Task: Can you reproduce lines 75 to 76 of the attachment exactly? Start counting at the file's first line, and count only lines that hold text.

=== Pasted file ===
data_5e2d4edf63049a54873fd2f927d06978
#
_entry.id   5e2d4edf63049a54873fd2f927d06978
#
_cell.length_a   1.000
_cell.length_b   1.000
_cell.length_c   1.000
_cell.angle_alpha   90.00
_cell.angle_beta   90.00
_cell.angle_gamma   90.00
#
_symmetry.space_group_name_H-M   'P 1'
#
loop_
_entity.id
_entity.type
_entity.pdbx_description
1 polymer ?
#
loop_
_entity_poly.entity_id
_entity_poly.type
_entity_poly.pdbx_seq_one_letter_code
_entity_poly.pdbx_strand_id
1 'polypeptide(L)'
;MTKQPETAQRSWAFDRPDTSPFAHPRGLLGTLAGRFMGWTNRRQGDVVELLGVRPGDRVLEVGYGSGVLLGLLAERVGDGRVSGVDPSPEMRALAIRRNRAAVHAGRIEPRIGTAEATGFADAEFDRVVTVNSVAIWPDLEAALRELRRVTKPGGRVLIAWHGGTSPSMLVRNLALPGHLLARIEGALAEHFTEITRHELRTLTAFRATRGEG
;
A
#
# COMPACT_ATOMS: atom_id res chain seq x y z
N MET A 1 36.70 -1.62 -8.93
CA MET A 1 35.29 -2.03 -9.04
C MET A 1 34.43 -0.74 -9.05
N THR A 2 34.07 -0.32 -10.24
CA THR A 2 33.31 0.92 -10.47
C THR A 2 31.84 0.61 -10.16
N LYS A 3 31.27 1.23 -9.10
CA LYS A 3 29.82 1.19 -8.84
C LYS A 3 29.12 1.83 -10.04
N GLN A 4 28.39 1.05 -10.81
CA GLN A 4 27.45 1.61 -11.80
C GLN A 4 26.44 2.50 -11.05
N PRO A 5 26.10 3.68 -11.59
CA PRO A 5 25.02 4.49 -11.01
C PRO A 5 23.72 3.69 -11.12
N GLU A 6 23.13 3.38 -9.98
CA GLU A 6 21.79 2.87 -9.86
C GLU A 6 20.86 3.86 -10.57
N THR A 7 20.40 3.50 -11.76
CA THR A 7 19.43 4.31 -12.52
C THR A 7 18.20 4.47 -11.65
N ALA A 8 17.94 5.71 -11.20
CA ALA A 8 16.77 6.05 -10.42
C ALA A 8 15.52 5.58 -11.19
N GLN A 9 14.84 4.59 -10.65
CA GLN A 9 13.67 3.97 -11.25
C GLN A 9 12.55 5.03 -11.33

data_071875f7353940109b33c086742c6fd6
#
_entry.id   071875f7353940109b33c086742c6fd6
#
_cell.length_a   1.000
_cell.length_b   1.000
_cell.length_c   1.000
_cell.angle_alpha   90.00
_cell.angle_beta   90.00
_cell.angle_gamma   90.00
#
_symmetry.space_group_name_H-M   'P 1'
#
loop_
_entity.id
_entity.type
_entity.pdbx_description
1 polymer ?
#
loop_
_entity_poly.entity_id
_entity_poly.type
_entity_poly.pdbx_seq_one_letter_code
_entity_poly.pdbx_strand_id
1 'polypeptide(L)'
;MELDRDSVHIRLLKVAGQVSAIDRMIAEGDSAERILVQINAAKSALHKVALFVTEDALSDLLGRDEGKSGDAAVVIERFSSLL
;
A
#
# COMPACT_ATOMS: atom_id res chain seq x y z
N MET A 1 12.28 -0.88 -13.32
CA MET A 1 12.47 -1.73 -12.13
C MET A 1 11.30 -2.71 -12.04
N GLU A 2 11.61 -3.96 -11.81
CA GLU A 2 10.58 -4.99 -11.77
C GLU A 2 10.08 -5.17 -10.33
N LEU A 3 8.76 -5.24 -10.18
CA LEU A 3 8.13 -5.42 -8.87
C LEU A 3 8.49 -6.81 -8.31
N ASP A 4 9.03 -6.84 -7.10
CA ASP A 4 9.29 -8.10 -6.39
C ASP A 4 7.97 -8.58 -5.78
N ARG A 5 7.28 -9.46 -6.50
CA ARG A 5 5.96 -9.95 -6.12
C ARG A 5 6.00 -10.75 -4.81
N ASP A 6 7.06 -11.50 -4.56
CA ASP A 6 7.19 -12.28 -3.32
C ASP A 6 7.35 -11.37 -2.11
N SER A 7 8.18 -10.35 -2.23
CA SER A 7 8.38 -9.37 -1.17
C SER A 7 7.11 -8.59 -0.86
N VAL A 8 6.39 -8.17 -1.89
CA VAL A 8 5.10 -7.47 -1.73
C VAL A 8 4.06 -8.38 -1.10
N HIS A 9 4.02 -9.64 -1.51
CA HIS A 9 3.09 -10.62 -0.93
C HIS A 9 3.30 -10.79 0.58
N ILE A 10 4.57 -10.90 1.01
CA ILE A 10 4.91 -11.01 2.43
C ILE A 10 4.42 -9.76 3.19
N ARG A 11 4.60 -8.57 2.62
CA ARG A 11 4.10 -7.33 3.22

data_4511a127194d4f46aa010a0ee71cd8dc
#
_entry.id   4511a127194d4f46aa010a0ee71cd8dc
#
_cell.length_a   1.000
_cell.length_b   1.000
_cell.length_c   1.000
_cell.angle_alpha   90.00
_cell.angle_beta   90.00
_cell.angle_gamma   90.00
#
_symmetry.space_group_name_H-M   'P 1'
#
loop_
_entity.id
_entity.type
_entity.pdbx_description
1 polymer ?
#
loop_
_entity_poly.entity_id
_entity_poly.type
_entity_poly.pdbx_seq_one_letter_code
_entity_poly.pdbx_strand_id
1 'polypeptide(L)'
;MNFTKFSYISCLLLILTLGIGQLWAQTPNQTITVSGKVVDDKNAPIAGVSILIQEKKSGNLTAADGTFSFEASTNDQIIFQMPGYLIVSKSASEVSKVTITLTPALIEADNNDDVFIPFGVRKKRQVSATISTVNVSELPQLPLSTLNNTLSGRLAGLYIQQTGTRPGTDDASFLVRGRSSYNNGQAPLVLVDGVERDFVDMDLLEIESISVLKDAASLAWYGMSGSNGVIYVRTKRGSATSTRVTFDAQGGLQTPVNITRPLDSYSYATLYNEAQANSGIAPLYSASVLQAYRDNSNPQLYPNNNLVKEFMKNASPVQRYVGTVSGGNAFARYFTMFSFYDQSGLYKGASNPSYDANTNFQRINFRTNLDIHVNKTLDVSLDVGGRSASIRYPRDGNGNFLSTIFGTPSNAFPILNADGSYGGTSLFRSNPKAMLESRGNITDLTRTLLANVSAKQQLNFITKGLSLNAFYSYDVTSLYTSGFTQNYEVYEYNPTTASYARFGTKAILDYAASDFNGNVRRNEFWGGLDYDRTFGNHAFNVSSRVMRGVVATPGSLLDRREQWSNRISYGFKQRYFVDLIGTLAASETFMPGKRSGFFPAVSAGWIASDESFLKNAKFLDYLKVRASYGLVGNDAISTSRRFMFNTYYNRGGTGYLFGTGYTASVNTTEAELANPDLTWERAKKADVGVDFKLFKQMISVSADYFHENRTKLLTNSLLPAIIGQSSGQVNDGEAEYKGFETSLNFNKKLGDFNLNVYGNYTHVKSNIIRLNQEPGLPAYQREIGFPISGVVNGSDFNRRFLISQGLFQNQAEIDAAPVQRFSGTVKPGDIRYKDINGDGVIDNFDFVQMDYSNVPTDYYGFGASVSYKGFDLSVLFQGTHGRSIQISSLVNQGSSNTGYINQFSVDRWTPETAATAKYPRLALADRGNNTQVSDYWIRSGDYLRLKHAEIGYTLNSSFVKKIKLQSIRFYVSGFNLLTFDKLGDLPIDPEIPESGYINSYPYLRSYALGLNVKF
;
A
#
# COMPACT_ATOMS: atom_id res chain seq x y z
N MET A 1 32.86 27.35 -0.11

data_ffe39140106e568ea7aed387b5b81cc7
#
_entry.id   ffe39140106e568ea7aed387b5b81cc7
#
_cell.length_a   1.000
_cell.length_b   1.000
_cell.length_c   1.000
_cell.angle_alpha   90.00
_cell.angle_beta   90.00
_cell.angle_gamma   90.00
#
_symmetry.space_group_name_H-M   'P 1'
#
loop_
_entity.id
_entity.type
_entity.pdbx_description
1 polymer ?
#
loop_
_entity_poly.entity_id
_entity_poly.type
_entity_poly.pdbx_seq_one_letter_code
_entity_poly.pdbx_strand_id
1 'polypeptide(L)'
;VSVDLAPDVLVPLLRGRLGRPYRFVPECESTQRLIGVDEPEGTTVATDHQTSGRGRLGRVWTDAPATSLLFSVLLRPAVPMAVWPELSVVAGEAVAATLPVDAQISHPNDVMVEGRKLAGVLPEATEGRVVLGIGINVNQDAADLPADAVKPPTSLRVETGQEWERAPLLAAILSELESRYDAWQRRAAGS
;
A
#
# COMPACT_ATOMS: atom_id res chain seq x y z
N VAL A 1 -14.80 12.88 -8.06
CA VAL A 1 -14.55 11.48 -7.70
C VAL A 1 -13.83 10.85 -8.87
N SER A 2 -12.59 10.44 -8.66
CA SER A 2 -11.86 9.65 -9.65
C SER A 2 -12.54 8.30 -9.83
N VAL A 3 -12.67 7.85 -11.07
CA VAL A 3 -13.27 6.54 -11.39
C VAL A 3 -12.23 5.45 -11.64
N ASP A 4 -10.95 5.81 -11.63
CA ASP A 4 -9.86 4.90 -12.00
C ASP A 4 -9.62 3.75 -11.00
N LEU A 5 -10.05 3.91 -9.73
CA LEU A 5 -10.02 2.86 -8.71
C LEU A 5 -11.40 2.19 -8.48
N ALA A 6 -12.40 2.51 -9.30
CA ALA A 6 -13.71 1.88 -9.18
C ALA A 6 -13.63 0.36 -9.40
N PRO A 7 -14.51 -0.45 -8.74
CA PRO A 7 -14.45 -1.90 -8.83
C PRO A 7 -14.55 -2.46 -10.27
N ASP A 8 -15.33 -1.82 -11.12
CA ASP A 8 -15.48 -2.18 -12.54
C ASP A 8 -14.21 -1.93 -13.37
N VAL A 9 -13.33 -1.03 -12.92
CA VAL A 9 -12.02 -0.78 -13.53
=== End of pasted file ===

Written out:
1 polymer ?
#